[Newbies] [semi-OT] (fwd) Re: What Killed Smalltalk?

Conrad Taylor conradwt at gmail.com
Mon Nov 23 07:38:19 UTC 2009

On Sun, Nov 22, 2009 at 5:19 PM, Lawson English <lenglish5 at cox.net> wrote:

> Steve Wessels wrote:
>> That's right.  Smalltalk hasn't died.  I am fortunate enough to be part of
>> a team developing financial software for many years using Smalltalk.
>> People have predicted Smalltalk's death about as often as Apple's death.
>> I think comparisons between Smalltalk and Java have to take marketing into
>> account.
>> Paying Smalltalk work is harder to find.  Here's an interesting twist.
>>  Companies looking for skilled Object Oriented developers, if they
>> understand what they need, will seek programmers with Smalltalk experience.
> Speaking as a long-term script kiddie who likes to collect languages, I can
> tell you that the main reason(s) why *I* find Smalltalk difficult to use
> involve(s): lack of documentation, lack of well-documented example code,
> lack of compsci teaching materials written with Smalltalk for the example
> code, etc. Notice a trend?
When I first encountered Smalltalk, it was through the course material for
CS 497 and Ralph Johnson was the instructor.  It was an intermediate
undergraduate and graduate course on object oriented programming (OOP).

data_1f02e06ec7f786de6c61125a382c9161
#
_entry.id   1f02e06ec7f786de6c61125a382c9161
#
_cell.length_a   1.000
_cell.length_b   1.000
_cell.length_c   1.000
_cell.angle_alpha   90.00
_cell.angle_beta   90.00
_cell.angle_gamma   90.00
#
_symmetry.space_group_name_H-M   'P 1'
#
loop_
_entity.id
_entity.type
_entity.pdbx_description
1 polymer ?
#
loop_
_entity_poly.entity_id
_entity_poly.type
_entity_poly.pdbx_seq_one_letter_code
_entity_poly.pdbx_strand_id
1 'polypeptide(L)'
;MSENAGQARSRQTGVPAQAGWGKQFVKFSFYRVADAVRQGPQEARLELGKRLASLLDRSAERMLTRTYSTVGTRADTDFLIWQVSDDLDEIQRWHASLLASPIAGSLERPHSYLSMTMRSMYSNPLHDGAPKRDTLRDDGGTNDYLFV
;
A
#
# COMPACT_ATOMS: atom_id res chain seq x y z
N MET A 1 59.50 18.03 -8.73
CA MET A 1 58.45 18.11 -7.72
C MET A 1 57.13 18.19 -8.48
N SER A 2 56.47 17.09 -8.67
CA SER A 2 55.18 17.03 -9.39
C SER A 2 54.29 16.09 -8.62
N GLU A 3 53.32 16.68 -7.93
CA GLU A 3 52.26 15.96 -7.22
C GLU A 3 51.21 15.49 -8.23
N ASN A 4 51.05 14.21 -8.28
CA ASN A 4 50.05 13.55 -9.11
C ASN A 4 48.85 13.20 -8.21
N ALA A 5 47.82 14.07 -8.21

Thus, it wasn't a course for the entry level computer science student but
it should have been because I learned more in this course than any of my
other computer science courses.  The course used the following textbooks:

Design Patterns by Ralph Johnson et al
Smalltalk Best Practice Patterns by Kent Beck
Design Patterns:  The Smalltalk Companion by Alpert et al (optional but well
worth it)

At this time, Ralph Johnson makes the course notes available online as well
as videos of some of the lectures.  One of the most important things that
learned from this course was about be resourceful.  Next, I prefer using
VisualWorks Smalltalk and they have
some of the best documentation that you'll find and this includes many
screencasts created by James Robertson.

> Smalltalk may have been designed to be easy to learn and use, but it has
> never been adopted by the pedagogical community  of teachers and how-to
> book-writers, so naturally new programmers (from whom experienced
> programmers grow) are never attracted to it.
I agree with you 100% that they are not enough how-to books out there.  It
would be nice to see the following O'Reilly titles on the books shelves:

Learning Smalltalk
Smalltalk Cookbook
The Smalltalk Programming Language

I feel that these three titles would set the tone for other books to

> The main issue is lack of ways for new programmers (experienced in other
> languages or otherwise) to learn not just the syntax of the language, but
> how to DO stuff with it.
> E.G.: I can't grab the Unix Programming or Unix Network Programming books
> by Stevens and work through Smalltalk equivalents of the example code.
> There's no Data Structures in Smalltalk books, nor Algorithm Analysis in